50 terms for cryptocurrency and NFT and their definitions

  • Many new terms and acronyms have been developed around crypto and NFTs.
  • For example, a PFP project is a profile picture project like the Bored Ape Yacht Club. HODL does not mean sell.
  • These terms help you translate NFT content as Twitter feeds.

If you are new to NFTS, some terms may be confusing.

I’m a full time YouTuber who focuses on demystifying everything that Web3 is, but when I first discovered the Web3 space, it seemed like people were speaking a different language.

Share ? Carpet cover? WAGMI? The jargon was a lot to absorb.

So after searching the internet for hours looking for answers, I have put together a list of Web3 definitions so that even the most tech-savvy people can understand.

Here are 50 phrases you need to know

  1. Parachute jump: To send any free cryptocurrencies like NFTs or tokens. It has nothing to do with Apple’s airdrop feature. Sometimes airdrop gives NFT holders something special. But usually airdrop is for gifts or a sketchy marketing tactic.
  2. Alpha: This is another term for “insider information”. If someone has “alpha”, they have information that the rest of the market has not yet discovered.
  3. monkey ind: Investing a lot of money in a new cryptocurrency or NFT project without first doing the right research. It comes from the meme “monkeys together strong”.
  4. Bearish: The belief that a project will lose value over time.
  5. blockchain: A type of database. Information is stored in groups (blocks) that cannot be changed after creation. The whole group of groups (blockchain = blockchain) is copied to many different computers so that the data is public and secure.
  6. Blue boat: As close to a “reliable” investment as possible in the NFT area. These NFT projects are well known and are generally considered to be of great value. Bored Ape Yacht Club, CryptoPunks, World of Women are considered bluechips.
  7. Bullish: The belief that a project will increase in value over time.
  8. Coin base: A popular platform for buying and selling cryptocurrencies.
  9. crypto wallet: A place (app or physical object) where you can store your crypto assets (NFT, Ethereum, etc.) A wallet is needed to buy things (NFT) with crypto. Some popular wallets are Coinbase Wallet and MetaMask.
  10. Crypto wallet address: A public address that you can give to people so they can send you crypto / NFT. This is usually a long alphanumeric string, but you can also purchase a shorter domain name if you wish. Mine is for example aprilynne.eth.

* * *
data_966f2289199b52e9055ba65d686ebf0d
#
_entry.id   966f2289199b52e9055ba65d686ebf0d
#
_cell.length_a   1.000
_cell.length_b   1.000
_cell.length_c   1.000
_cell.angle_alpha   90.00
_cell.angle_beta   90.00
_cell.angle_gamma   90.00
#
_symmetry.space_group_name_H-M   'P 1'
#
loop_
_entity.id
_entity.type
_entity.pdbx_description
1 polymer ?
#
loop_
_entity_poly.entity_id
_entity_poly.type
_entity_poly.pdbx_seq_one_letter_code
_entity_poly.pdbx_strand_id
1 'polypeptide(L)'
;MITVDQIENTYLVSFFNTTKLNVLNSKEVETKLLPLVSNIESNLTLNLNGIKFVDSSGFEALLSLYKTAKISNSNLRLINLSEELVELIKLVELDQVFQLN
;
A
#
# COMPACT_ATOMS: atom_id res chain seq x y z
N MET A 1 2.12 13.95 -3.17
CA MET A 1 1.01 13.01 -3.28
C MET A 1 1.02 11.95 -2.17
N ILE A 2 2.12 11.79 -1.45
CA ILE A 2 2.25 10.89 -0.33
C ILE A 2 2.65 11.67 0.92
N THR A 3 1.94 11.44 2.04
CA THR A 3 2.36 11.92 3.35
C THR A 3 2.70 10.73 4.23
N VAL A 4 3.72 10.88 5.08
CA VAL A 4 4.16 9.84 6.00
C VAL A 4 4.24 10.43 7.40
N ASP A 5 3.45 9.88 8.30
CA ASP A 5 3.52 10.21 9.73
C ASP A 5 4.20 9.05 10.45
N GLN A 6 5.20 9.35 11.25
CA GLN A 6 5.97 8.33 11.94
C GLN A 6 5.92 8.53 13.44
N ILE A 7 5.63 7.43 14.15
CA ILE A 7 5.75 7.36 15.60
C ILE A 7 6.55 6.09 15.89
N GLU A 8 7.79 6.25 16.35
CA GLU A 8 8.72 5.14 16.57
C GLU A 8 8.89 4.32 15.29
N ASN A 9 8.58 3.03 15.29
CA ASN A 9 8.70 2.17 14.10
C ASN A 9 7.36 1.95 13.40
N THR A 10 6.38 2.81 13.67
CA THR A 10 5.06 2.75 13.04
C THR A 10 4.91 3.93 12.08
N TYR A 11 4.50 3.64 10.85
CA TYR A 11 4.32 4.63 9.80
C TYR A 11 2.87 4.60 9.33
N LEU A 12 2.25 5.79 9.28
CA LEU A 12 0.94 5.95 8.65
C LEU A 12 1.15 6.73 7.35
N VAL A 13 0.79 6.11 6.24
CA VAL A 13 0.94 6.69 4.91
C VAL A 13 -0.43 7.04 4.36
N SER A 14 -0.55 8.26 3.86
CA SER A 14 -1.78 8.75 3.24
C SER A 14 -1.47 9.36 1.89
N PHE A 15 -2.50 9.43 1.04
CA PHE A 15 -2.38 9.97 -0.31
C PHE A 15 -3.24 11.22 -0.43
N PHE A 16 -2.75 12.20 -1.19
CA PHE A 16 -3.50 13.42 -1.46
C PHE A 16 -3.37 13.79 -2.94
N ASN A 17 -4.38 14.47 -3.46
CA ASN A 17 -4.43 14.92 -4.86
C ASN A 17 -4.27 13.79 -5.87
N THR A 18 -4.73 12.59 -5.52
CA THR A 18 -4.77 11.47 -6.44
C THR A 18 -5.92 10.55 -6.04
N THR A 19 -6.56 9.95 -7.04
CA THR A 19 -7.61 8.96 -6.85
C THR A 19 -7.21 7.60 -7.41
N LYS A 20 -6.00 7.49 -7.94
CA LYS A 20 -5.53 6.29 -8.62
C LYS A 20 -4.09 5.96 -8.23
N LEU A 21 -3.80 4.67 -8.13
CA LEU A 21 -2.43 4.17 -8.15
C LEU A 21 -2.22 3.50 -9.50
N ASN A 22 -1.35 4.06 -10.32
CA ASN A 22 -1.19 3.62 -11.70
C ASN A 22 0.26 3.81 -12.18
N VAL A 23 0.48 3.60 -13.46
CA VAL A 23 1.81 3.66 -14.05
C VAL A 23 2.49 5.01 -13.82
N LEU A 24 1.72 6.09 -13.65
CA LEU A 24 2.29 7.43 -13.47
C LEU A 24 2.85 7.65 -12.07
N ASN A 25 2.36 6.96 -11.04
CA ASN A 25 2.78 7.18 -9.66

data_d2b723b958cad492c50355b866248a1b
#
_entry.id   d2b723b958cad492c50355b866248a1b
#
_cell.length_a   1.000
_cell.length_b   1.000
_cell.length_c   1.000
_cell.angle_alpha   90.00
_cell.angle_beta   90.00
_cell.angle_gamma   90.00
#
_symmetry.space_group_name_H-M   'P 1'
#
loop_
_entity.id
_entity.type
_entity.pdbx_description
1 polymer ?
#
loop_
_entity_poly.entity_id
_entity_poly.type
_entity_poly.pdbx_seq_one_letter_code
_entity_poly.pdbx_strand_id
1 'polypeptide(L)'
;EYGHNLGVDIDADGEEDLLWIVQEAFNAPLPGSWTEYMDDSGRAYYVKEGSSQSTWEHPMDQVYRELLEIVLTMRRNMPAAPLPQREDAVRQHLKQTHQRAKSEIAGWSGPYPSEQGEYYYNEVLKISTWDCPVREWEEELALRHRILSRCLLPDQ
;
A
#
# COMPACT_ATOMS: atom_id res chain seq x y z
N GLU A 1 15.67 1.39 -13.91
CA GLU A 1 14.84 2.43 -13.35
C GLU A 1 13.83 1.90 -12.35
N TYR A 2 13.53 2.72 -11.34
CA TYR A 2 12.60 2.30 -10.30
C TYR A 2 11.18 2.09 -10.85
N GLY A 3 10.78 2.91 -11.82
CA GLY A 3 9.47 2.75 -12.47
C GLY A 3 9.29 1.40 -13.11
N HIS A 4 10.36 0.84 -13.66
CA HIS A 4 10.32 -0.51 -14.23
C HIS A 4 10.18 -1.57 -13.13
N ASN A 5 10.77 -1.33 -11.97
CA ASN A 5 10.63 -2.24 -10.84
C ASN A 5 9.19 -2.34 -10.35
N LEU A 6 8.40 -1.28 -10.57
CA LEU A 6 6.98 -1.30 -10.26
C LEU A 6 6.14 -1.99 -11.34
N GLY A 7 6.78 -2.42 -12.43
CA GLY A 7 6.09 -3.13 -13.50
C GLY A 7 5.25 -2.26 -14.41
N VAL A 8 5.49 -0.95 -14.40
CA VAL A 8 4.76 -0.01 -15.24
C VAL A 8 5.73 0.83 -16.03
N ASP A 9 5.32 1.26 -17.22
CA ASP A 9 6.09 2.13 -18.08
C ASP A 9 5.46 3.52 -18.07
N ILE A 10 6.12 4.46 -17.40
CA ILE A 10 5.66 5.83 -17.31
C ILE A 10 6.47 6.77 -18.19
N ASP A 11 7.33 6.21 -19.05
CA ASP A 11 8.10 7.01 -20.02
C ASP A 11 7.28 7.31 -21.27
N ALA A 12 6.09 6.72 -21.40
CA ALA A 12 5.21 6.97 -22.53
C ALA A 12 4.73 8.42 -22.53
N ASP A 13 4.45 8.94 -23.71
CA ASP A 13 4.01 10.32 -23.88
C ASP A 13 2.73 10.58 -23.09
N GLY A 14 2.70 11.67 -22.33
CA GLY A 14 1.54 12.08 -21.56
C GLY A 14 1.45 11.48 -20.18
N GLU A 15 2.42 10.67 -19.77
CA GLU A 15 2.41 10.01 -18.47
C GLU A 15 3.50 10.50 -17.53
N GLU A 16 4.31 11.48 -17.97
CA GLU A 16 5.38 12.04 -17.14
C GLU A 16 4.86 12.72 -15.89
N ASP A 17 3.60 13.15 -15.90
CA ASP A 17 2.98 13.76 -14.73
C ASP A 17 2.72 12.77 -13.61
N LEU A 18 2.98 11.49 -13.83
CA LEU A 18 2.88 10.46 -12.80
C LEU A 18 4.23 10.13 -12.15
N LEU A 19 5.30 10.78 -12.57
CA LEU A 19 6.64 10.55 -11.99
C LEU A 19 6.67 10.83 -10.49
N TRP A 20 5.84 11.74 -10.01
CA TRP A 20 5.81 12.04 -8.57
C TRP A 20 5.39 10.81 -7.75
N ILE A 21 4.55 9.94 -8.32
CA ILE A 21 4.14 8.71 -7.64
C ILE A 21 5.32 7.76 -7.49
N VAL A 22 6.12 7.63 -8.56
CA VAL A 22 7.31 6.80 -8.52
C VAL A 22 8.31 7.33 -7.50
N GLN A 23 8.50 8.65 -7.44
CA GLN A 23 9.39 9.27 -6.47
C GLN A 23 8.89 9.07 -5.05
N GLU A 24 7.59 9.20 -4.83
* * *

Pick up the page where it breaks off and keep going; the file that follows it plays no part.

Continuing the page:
11. Decentralized: Power is distributed to several people instead of going through a single person.
  12. CAD: Abbreviation of “decentralized autonomous organization”. The votes of the members of this group are automatically counted and used to make decisions. Sometimes actions are performed automatically. The code for all automatic actions is publicly available so everyone can make sure everything is working properly.
  13. DAPP: Abbreviation for “decentralized application”, it is an application built on blockchain. Instead of data being collected / manipulated / sold by Big Brother (* cough, cough, Meta *), all data is stored publicly on the blockchain.
  14. CHALLENGE: Abbreviation of “decentralized economy”. This basically means the bank, but without fees / approvals for transactions and loans. You can lend, trade and borrow cryptocurrencies through a public code that automatically saves / verifies transactions.
  15. Diamond needles: Holds on to a high-risk NFT despite pressure to sell. Sometimes people use this as a reason when one of their NFTs starts to lose value. It comes from “diamonds are created under pressure”.
  16. Doxxed: When the true identity of a team behind an NFT project is revealed. Usually used to build credibility for a project.
  17. Drop: The first launch of a new collection or project.
  18. ANIMALS: Abbreviation for “do your own research”. This is a warning, and frankly a pretty good piece of advice, often added to the end of an NFT project review. It is pronounced as the Dior brand.
  19. ETH DOT (.eth): A personal crypto wallet address that anyone can purchase. For example, my Ethereum wallet address is aprilynne.eth.
  20. Ethereum: A popular blockchain used for NFTs is often criticized for slow and expensive transactions. Also home to Ether (ETH), the second most popular cryptocurrency.
  21. To return to: Buy an NFT and resell it quickly instead of holding it with the intent of trying to make an instant profit. This is a fairly common but risky strategy.